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Spring bracket bolt torque?

gw33gp

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My leaf spring bracket finally arrived. I ordered the part from Ford and it came with (grade 10.9) 12mmx x 1.25 (fine thread) bolts and nuts. Unfortunately, there was no torque instructions. I have looked online and have found a fairly wide range of torque values (75 - 100 ft-lbs). Those values depend on if they are dry, zinc plated, oiled, etc. The bolts that came with the bracket have some kind of aluminum pigmented coating. A torque calculator online gave me 88 ft lbs for an aluminum coated bolt. I also find that nuts seem to have a lower torque requirement. The nuts that came with it are also crimp style lock nuts which typically have a higher torque requirement.

Should I just shoot for in the middle of the range I found and hope for the best, or does anyone have some actual torque numbers that would work for these bolts and nuts?
 


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What you got are most likely zinc coated. I would go with the spec for dry, zinc coated fine threads. And stay toward the high side of the spec due to the lock nuts you have.
 

gw33gp

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I am a firm believer in torqueing to spec. I do a lot of fasteners just by feel but I am pretty sure they are close to spec. I don't trust impact wrenches. I have dealt with too many lug nuts that were installed improperly with impact wrenches. Sometimes I can't get them off and other times I broke the stud getting them off.

These bracket bolts don't look like zinc coated (unless zinc with overcoat), but the torque specs for dry zinc coated and aluminum coated are about the same.
 

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The m12 x 1.25 lug nuts on my SxS call for 85 lb-ft... that’s for a tapered seat on aluminum wheels. Your exact spec for the spring hangers should be close to that.
 

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I would give them 1.73 oogas.
 

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oogas. Are with a longer breaker bar.
 

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oogas. Are with a longer breaker bar.
That makes sense. You need less effort with a longer breaker bar... That would eliminate the need for the extra dugga.
 

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I'd like to tell you I used a torque wrench on mine... but that would be a lie.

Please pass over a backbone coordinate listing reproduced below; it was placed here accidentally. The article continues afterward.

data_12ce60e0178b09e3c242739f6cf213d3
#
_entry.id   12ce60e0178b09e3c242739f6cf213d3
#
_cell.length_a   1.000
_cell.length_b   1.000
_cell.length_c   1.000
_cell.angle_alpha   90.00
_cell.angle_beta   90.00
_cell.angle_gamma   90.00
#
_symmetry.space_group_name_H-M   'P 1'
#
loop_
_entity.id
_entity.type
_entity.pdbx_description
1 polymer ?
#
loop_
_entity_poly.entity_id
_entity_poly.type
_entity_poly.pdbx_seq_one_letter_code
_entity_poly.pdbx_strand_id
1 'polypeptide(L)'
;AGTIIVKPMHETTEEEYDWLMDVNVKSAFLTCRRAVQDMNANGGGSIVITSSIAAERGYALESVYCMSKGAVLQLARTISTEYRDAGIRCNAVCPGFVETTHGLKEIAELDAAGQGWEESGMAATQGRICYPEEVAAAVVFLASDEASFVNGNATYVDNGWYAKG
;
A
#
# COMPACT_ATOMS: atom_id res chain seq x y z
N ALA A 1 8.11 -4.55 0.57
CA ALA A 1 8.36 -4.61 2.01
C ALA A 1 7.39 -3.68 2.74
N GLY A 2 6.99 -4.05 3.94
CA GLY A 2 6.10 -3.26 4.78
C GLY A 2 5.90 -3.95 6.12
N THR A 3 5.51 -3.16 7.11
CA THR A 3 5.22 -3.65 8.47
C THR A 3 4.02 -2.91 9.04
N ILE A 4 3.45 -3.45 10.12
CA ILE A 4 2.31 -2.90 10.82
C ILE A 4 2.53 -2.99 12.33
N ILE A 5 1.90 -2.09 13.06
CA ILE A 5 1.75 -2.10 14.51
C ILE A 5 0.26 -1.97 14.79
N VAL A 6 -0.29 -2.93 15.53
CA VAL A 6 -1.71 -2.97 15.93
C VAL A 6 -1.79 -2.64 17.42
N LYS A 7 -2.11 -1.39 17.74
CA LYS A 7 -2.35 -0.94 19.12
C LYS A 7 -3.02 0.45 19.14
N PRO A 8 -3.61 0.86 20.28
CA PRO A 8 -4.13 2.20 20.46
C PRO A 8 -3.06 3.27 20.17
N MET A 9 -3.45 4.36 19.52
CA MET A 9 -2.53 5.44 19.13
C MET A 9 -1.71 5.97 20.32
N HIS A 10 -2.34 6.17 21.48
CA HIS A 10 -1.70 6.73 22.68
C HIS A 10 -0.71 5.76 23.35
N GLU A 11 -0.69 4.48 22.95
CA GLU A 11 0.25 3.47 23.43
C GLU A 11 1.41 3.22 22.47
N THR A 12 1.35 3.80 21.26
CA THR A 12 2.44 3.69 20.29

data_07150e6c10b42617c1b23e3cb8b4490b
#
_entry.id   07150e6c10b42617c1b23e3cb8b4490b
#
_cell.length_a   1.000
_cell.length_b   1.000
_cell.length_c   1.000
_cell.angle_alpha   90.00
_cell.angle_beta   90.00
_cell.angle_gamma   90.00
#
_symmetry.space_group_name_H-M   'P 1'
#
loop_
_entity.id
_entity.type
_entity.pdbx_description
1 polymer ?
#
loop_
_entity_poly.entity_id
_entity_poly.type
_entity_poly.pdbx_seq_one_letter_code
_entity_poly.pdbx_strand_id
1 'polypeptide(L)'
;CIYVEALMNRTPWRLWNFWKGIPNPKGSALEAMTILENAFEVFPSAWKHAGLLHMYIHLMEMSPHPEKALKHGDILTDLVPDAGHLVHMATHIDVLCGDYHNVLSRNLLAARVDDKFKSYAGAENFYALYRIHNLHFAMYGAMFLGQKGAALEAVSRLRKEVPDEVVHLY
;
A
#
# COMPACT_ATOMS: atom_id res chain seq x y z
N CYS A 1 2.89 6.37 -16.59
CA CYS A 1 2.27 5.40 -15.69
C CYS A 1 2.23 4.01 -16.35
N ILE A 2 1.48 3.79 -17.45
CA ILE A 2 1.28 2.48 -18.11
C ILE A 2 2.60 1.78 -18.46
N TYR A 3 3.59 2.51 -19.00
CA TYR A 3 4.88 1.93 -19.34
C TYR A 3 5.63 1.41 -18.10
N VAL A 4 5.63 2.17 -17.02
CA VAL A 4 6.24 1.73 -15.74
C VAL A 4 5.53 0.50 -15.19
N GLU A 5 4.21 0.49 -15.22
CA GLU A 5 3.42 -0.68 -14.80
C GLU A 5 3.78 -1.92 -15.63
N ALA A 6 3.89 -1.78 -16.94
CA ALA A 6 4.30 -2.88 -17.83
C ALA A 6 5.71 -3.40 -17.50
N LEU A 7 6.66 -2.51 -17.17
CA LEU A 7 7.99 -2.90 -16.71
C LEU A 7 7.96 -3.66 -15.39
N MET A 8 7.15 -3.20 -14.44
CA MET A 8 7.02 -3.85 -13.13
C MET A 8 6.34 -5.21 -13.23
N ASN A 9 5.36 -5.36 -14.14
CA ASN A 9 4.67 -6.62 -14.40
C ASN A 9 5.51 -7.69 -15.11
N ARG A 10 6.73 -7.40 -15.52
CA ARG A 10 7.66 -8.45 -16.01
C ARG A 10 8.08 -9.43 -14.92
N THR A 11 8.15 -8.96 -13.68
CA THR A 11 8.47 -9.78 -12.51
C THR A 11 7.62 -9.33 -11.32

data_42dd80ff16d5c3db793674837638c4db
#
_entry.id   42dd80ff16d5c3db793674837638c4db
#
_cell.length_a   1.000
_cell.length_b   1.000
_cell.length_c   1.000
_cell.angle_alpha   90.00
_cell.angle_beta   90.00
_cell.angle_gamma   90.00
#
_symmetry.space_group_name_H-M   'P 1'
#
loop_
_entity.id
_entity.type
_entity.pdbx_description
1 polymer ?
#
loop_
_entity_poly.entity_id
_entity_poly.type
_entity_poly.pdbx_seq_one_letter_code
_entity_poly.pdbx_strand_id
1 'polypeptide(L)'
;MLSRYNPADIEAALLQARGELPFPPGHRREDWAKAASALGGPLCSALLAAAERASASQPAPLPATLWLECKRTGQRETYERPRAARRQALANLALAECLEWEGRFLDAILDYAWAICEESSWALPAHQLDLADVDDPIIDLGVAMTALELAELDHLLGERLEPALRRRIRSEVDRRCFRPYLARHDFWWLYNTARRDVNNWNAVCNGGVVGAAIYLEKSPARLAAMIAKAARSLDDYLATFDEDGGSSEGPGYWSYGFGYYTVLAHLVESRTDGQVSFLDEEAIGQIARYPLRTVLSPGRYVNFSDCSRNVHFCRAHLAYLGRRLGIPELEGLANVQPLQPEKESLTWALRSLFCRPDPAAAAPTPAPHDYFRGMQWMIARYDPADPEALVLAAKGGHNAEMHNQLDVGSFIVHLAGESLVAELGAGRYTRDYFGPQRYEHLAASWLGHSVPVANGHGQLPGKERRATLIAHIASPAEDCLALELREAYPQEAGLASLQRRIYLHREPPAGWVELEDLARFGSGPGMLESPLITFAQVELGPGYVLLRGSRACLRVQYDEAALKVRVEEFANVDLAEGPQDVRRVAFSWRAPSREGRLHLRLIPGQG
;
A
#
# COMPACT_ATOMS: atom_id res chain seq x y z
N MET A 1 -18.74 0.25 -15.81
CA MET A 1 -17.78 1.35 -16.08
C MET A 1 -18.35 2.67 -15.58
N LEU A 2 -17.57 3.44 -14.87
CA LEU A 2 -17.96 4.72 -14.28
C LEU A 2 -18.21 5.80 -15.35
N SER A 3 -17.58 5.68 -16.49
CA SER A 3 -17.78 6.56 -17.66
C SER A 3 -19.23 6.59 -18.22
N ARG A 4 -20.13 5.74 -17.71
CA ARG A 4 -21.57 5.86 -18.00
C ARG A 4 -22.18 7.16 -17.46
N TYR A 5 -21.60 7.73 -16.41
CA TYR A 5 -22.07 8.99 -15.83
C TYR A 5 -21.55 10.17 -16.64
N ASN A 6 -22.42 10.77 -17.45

I run them down with my impact...
 

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I use a 1/2" wrench and socket and hand tighten. My guess is 100 ft/lbs on grade 8 1/2" bolts and (edit: stover nuts) crimp-nuts. Then i use a paint pen to mark the nuts to the frame so i can tell at a glance if anything has moved. After a few checks i dont worry about it.
 
Last edited:

sgtsandman

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In the past, I've just tightened them as much as a longer handled 3/8" ratchet would let me and they held tight fine. That being said, 90-100 lbs/ft would probably be better.
 

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At least tell me you guys run them down to tight before breaking out hand tools/torque wrenches?

I just can't imagine pulling those crimp type lock nuts down by hand.

After this post though... when I get back after my rear bumper and have it off... I will certainly have a look see at the hangers and hardware. to ensure they're tight.
 

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At least tell me you guys run them down to tight before breaking out hand tools/torque wrenches?

I just can't imagine pulling those crimp type lock nuts down by hand.

After this post though... when I get back after my rear bumper and have it off... I will certainly have a look see at the hangers and hardware. to ensure they're tight.
There is a tool with a threaded stud that crimps them down tight before you run a regular fastener through them. The middle part is not threaded, just the end. So, the middle gets crushed down to swell in the hole and crimp on the blind side sort of like a pop rivet. The thread part serves as the nut after the rivnut is installed.

Like this:

 

Uncle Gump

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There is a tool with a threaded stud that crimps them down tight before you run a regular fastener through them. The middle part is not threaded, just the end. So, the middle gets crushed down to swell in the hole and crimp on the blind side sort of like a pop rivet. The thread part serves as the nut after the rivnut is installed.

Like this:

I'm confused... you installed your spring shackles with bolts and Rivnuts?
 

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